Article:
The government must ensure transparency on how health data will be used and the rights and options people have, according to the Health Foundation. It says this is only way to build trust and show people how their data can improve the NHS and save lives.

The warning comes as the draft strategy ‘Data saves lives: reshaping health and social care with data’ was published by NHSX with the aim of supporting delivery of patient-centred care.

Under the proposals, patients will able to access their test results, medication lists, procedures and care plans from across all parts of the health system through patient apps, such as the NHS App, by ensuring data is shared safely and more effectively across the system.

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The Department of Health says by improving their access to data, people will also be able to manage appointments, refill medications and speak with health and care staff when needed.

In addition, the strategy proposes better use of personal data to analyse key trends in the health of the nation, which could improve the commissioning and planning of services for local communities and allow better preparation to identify, prepare for and respond to future diseases.

Data can help NHS tackle the backlog of care

Adam Steventon, Director of Data Analytics at the Health Foundation, said: ‘We very much welcome the data strategy. Health data has played a critical role in the last year – from tracking Covid-19 outbreaks and developing treatments, to getting people booked in for their vaccines.

"It is critical that the use of data is accelerated if the NHS is to tackle the backlog of care and address the massive health challenges facing the country. It is particularly positive that the government has committed to building analytical and data science capability in the NHS and to improving data on social care."

The British Medical Association also said that when used effectively, ethically and legally, data can play a pivotal role in improving the health of the population, whether this is for planning, research or for direct patient care. But it added that everyone has a right to know what is happening with their healthcare data, what is being shared for wider purposes than just their own care, and who has access to it – as well as to have the final say on whether to share it or not.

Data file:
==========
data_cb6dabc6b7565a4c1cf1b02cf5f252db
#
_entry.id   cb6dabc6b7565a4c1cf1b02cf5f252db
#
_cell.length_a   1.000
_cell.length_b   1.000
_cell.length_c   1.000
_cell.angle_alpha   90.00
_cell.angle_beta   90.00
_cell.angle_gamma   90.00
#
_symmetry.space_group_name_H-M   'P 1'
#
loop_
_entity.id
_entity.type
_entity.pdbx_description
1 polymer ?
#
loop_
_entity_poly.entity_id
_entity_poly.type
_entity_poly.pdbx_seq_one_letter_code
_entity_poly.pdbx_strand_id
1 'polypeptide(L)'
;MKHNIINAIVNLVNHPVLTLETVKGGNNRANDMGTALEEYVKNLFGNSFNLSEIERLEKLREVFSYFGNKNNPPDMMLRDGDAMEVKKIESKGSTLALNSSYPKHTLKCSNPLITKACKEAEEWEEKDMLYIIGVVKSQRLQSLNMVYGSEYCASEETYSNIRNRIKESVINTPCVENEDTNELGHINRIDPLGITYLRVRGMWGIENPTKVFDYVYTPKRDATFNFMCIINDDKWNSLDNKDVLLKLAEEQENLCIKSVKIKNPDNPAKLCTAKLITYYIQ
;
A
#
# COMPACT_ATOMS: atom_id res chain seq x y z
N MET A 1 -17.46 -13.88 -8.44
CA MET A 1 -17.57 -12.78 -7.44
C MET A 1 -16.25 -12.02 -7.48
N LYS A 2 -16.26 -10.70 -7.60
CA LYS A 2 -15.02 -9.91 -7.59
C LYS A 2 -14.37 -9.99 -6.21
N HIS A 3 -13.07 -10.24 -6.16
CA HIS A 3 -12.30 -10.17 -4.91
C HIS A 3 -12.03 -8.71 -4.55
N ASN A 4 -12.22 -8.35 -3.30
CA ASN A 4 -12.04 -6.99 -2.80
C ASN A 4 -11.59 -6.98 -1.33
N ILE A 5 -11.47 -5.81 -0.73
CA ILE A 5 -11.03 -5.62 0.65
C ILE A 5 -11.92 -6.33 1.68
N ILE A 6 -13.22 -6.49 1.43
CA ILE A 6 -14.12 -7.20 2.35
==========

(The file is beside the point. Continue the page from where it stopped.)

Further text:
Dr Farah Jameel, BMA GP committee executive team lead for IT, said: “We have seen in recent weeks with the pausing of the GP Data for Planning and Research programme roll-out what happens when these issues are not communicated properly, and patients are not given an opportunity to take part in such important discussions.

"The final strategy will only be successful if it has the full confidence of both the public and the medical profession that data will be kept safe and secure and subject to robust safeguards. We support access to data to improve healthcare delivery, but patients must be able to trust the system and have confidence their data are subject to the highest legal and ethical standards.

“We note that the draft strategy repeatedly underlines the importance of transparency, while asserting that people must have ownership of their own data, and these must continue to be overriding principles going forward.”

What will the NHS data strategy do?

The draft strategy proposes:

  • putting patients at the heart of their health and care data, with easy access to their own healthcare records
  • giving health and care staff easier access to the right information to provide the best possible care through shared records and simplified information governance
  • enabling the proportionate sharing of data for the purpose of supporting the health and care system
  • giving adult social care high quality, timely and transparent data so they can make individualised choices to personalise care
  • modernising data architecture and infrastructure underpinning the health and care system to improve standards, protect data and stay ahead of cyber risk
  • supporting innovation for the benefit of patients and staff such as empowering patients to test and monitor changes in their vision remotely using an app, and using AI to assess data from care home worker’s reports to predict the likelihood of falls and hospital admissions of patients, enabling appropriate safeguards to be put in place
  • building on improvements to speed up access to data during the pandemic, where there is clear benefit for the system as a whole.

Professor Sir John Bell, Regius Professor of Medicine at the University of Oxford Medical Sciences Division, said: "Like most scientists, I believe use of data has been critical to advances in patient care and has the potential to enable new breakthroughs whilst the opportunity for data-driven technologies to improve our health is already with us.

"Managing healthcare data carefully and sensitively is crucial, and this new strategy is a major step forwards putting the citizen in control of their information whilst setting a clear direction to enable scientists and the NHS to use data better to look after patients now and discover the treatments of tomorrow."